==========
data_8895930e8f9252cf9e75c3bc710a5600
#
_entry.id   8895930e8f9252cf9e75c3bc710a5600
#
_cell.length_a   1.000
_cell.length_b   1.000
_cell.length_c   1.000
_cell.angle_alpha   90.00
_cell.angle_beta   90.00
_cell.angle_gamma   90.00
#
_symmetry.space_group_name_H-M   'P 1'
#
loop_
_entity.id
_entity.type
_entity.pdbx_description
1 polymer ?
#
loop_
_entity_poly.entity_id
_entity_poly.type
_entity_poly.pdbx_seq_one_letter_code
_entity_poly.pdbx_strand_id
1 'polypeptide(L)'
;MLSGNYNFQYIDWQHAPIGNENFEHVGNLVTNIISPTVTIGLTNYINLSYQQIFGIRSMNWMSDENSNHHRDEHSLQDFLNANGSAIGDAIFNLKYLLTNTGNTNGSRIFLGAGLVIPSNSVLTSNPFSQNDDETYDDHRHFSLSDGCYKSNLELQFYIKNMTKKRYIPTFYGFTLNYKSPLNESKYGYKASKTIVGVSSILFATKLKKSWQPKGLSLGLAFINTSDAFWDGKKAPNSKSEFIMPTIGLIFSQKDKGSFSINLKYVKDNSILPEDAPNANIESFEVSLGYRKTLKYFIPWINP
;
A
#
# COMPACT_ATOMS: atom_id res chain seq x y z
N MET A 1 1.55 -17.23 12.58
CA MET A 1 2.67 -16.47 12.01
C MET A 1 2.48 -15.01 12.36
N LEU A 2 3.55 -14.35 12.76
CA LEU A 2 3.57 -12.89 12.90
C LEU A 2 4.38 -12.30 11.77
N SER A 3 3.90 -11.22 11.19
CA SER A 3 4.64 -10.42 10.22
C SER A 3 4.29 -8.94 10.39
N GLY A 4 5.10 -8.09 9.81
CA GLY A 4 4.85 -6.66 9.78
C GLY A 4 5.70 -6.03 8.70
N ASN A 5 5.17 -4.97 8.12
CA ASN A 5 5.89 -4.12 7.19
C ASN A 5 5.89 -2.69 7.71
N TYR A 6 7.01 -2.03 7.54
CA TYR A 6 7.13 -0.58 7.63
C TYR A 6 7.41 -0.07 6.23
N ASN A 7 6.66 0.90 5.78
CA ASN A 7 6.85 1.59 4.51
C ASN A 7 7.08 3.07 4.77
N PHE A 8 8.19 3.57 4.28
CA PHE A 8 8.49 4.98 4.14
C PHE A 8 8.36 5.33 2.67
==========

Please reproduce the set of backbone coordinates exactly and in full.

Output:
data_8895930e8f9252cf9e75c3bc710a5600
#
_entry.id   8895930e8f9252cf9e75c3bc710a5600
#
_cell.length_a   1.000
_cell.length_b   1.000
_cell.length_c   1.000
_cell.angle_alpha   90.00
_cell.angle_beta   90.00
_cell.angle_gamma   90.00
#
_symmetry.space_group_name_H-M   'P 1'
#
loop_
_entity.id
_entity.type
_entity.pdbx_description
1 polymer ?
#
loop_
_entity_poly.entity_id
_entity_poly.type
_entity_poly.pdbx_seq_one_letter_code
_entity_poly.pdbx_strand_id
1 'polypeptide(L)'
;MLSGNYNFQYIDWQHAPIGNENFEHVGNLVTNIISPTVTIGLTNYINLSYQQIFGIRSMNWMSDENSNHHRDEHSLQDFLNANGSAIGDAIFNLKYLLTNTGNTNGSRIFLGAGLVIPSNSVLTSNPFSQNDDETYDDHRHFSLSDGCYKSNLELQFYIKNMTKKRYIPTFYGFTLNYKSPLNESKYGYKASKTIVGVSSILFATKLKKSWQPKGLSLGLAFINTSDAFWDGKKAPNSKSEFIMPTIGLIFSQKDKGSFSINLKYVKDNSILPEDAPNANIESFEVSLGYRKTLKYFIPWINP
;
A
#
# COMPACT_ATOMS: atom_id res chain seq x y z
N MET A 1 1.55 -17.23 12.58
CA MET A 1 2.67 -16.47 12.01
C MET A 1 2.48 -15.01 12.36
N LEU A 2 3.55 -14.35 12.76
CA LEU A 2 3.57 -12.89 12.90
C LEU A 2 4.38 -12.30 11.77
N SER A 3 3.90 -11.22 11.19
CA SER A 3 4.64 -10.42 10.22
C SER A 3 4.29 -8.94 10.39
N GLY A 4 5.10 -8.09 9.81
CA GLY A 4 4.85 -6.66 9.78
C GLY A 4 5.70 -6.03 8.70
N ASN A 5 5.17 -4.97 8.12
CA ASN A 5 5.89 -4.12 7.19
C ASN A 5 5.89 -2.69 7.71
N TYR A 6 7.01 -2.03 7.54
CA TYR A 6 7.13 -0.58 7.63
C TYR A 6 7.41 -0.07 6.23
N ASN A 7 6.66 0.90 5.78
CA ASN A 7 6.85 1.59 4.51
C ASN A 7 7.08 3.07 4.77
N PHE A 8 8.19 3.57 4.28
CA PHE A 8 8.49 4.98 4.14
C PHE A 8 8.36 5.33 2.67